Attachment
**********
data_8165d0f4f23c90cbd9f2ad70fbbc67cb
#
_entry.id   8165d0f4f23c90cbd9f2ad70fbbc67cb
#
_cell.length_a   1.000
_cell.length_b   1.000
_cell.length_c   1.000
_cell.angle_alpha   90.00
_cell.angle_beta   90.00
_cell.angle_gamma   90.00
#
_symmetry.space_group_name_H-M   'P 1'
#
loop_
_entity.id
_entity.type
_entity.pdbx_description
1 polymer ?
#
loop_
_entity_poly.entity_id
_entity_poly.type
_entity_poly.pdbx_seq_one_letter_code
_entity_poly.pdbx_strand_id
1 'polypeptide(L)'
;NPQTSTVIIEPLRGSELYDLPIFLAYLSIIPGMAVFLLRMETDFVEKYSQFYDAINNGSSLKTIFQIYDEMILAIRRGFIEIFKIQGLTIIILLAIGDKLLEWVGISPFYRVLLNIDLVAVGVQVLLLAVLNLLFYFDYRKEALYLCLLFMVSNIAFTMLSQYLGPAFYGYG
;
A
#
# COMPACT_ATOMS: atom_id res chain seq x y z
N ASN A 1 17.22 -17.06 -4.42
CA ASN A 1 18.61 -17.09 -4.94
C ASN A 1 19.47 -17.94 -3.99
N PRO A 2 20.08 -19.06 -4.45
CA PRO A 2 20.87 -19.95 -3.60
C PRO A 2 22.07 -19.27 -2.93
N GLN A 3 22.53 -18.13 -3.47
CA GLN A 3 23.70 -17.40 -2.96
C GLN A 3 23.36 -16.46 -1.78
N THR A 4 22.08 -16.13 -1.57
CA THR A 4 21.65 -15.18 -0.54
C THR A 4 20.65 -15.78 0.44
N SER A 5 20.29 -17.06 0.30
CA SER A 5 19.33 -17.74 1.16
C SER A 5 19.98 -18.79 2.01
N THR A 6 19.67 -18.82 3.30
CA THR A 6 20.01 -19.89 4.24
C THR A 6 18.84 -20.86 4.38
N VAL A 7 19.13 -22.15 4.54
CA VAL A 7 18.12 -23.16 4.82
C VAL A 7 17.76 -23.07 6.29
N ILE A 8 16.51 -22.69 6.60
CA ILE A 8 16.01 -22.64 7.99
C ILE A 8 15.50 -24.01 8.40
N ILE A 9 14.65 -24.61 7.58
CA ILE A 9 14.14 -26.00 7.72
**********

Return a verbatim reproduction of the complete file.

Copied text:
data_8165d0f4f23c90cbd9f2ad70fbbc67cb
#
_entry.id   8165d0f4f23c90cbd9f2ad70fbbc67cb
#
_cell.length_a   1.000
_cell.length_b   1.000
_cell.length_c   1.000
_cell.angle_alpha   90.00
_cell.angle_beta   90.00
_cell.angle_gamma   90.00
#
_symmetry.space_group_name_H-M   'P 1'
#
loop_
_entity.id
_entity.type
_entity.pdbx_description
1 polymer ?
#
loop_
_entity_poly.entity_id
_entity_poly.type
_entity_poly.pdbx_seq_one_letter_code
_entity_poly.pdbx_strand_id
1 'polypeptide(L)'
;NPQTSTVIIEPLRGSELYDLPIFLAYLSIIPGMAVFLLRMETDFVEKYSQFYDAINNGSSLKTIFQIYDEMILAIRRGFIEIFKIQGLTIIILLAIGDKLLEWVGISPFYRVLLNIDLVAVGVQVLLLAVLNLLFYFDYRKEALYLCLLFMVSNIAFTMLSQYLGPAFYGYG
;
A
#
# COMPACT_ATOMS: atom_id res chain seq x y z
N ASN A 1 17.22 -17.06 -4.42
CA ASN A 1 18.61 -17.09 -4.94
C ASN A 1 19.47 -17.94 -3.99
N PRO A 2 20.08 -19.06 -4.45
CA PRO A 2 20.87 -19.95 -3.60
C PRO A 2 22.07 -19.27 -2.93
N GLN A 3 22.53 -18.13 -3.47
CA GLN A 3 23.70 -17.40 -2.96
C GLN A 3 23.36 -16.46 -1.78
N THR A 4 22.08 -16.13 -1.57
CA THR A 4 21.65 -15.18 -0.54
C THR A 4 20.65 -15.78 0.44
N SER A 5 20.29 -17.06 0.30
CA SER A 5 19.33 -17.74 1.16
C SER A 5 19.98 -18.79 2.01
N THR A 6 19.67 -18.82 3.30
CA THR A 6 20.01 -19.89 4.24
C THR A 6 18.84 -20.86 4.38
N VAL A 7 19.13 -22.15 4.54
CA VAL A 7 18.12 -23.16 4.82
C VAL A 7 17.76 -23.07 6.29
N ILE A 8 16.51 -22.69 6.60
CA ILE A 8 16.01 -22.64 7.99
C ILE A 8 15.50 -24.01 8.40
N ILE A 9 14.65 -24.61 7.58
CA ILE A 9 14.14 -26.00 7.72